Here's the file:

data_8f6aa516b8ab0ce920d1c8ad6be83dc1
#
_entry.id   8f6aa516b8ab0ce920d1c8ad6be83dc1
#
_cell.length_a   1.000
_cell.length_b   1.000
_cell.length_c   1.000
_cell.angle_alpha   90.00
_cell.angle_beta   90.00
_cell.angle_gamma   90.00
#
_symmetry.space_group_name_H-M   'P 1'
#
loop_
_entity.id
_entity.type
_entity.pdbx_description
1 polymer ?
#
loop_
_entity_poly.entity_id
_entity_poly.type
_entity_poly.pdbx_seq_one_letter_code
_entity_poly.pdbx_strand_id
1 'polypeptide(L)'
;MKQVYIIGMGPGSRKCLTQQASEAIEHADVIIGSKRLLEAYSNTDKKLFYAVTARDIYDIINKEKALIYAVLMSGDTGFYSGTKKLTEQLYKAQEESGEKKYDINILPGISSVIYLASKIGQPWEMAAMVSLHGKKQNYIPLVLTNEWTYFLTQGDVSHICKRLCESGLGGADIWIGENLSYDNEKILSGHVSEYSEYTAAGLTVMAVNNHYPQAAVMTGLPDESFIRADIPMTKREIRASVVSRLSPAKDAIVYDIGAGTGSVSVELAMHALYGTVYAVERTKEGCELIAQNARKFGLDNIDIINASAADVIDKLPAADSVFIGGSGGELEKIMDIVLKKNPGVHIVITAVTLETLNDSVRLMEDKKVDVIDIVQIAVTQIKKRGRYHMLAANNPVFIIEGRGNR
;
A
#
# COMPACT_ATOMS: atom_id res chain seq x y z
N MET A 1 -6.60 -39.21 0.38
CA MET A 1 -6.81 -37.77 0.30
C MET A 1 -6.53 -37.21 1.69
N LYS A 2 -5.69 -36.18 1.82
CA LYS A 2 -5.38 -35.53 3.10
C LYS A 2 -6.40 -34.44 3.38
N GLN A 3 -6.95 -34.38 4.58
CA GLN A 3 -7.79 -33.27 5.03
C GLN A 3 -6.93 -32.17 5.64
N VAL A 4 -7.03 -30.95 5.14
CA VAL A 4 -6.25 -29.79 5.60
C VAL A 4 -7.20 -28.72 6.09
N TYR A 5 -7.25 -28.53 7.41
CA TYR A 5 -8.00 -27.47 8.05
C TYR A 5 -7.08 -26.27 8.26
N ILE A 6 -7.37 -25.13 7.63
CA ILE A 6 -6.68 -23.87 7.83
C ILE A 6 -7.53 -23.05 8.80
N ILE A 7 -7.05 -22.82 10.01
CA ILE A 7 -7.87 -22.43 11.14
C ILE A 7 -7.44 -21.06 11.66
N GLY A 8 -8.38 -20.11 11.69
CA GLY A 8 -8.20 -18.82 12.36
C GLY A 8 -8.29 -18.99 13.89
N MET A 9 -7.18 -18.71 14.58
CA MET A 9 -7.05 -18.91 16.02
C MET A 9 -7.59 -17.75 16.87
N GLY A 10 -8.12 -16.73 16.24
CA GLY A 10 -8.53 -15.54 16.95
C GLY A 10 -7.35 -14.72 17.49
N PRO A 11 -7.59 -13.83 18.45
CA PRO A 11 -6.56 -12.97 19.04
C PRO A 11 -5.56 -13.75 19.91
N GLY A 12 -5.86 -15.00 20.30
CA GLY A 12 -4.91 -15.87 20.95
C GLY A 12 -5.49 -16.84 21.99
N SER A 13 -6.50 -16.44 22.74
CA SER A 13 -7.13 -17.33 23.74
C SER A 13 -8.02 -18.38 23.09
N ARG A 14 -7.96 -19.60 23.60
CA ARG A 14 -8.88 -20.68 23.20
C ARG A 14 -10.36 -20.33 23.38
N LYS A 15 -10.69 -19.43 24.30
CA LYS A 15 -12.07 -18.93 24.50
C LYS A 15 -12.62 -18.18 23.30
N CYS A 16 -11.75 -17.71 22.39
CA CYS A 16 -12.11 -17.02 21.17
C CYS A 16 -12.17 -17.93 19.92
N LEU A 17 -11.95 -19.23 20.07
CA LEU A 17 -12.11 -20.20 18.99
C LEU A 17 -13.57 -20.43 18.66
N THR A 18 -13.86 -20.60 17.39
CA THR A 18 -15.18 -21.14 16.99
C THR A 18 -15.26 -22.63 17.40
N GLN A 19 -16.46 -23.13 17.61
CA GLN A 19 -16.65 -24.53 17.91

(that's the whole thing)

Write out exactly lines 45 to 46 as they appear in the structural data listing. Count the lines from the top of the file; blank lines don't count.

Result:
C TYR A 5 -7.08 -26.27 8.26
N ILE A 6 -7.37 -25.13 7.63